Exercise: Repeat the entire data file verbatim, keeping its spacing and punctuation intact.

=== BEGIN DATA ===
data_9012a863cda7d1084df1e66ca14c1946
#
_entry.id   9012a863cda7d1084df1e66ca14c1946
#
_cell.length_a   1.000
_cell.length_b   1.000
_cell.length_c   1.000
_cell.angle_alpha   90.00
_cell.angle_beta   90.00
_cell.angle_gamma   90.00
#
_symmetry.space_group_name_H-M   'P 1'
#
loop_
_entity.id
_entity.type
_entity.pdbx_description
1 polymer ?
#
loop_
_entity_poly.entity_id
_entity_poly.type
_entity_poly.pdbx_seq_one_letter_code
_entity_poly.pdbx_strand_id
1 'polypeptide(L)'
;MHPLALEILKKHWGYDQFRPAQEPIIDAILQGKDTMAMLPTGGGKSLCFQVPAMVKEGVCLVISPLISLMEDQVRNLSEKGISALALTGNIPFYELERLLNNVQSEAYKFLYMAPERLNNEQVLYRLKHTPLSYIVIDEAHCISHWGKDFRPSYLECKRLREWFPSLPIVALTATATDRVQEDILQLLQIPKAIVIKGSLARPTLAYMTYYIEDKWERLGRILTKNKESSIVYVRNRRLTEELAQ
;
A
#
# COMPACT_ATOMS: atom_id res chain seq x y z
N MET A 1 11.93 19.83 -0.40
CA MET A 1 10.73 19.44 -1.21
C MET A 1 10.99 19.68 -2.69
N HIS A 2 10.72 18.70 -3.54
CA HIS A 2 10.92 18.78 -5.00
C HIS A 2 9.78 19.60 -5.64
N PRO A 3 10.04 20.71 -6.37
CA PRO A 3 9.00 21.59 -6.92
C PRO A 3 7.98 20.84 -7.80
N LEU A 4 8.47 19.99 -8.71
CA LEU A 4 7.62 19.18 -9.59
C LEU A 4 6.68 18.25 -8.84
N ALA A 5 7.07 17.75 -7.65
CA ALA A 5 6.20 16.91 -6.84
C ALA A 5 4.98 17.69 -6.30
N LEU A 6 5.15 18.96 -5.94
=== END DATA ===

data_9012a863cda7d1084df1e66ca14c1946
#
_entry.id   9012a863cda7d1084df1e66ca14c1946
#
_cell.length_a   1.000
_cell.length_b   1.000
_cell.length_c   1.000
_cell.angle_alpha   90.00
_cell.angle_beta   90.00
_cell.angle_gamma   90.00
#
_symmetry.space_group_name_H-M   'P 1'
#
loop_
_entity.id
_entity.type
_entity.pdbx_description
1 polymer ?
#
loop_
_entity_poly.entity_id
_entity_poly.type
_entity_poly.pdbx_seq_one_letter_code
_entity_poly.pdbx_strand_id
1 'polypeptide(L)'
;MHPLALEILKKHWGYDQFRPAQEPIIDAILQGKDTMAMLPTGGGKSLCFQVPAMVKEGVCLVISPLISLMEDQVRNLSEKGISALALTGNIPFYELERLLNNVQSEAYKFLYMAPERLNNEQVLYRLKHTPLSYIVIDEAHCISHWGKDFRPSYLECKRLREWFPSLPIVALTATATDRVQEDILQLLQIPKAIVIKGSLARPTLAYMTYYIEDKWERLGRILTKNKESSIVYVRNRRLTEELAQ
;
A
#
# COMPACT_ATOMS: atom_id res chain seq x y z
N MET A 1 11.93 19.83 -0.40
CA MET A 1 10.73 19.44 -1.21
C MET A 1 10.99 19.68 -2.69
N HIS A 2 10.72 18.70 -3.54
CA HIS A 2 10.92 18.78 -5.00
C HIS A 2 9.78 19.60 -5.64
N PRO A 3 10.04 20.71 -6.37
CA PRO A 3 9.00 21.59 -6.92
C PRO A 3 7.98 20.84 -7.80
N LEU A 4 8.47 19.99 -8.71
CA LEU A 4 7.62 19.18 -9.59
C LEU A 4 6.68 18.25 -8.84
N ALA A 5 7.07 17.75 -7.65
CA ALA A 5 6.20 16.91 -6.84
C ALA A 5 4.98 17.69 -6.30
N LEU A 6 5.15 18.96 -5.94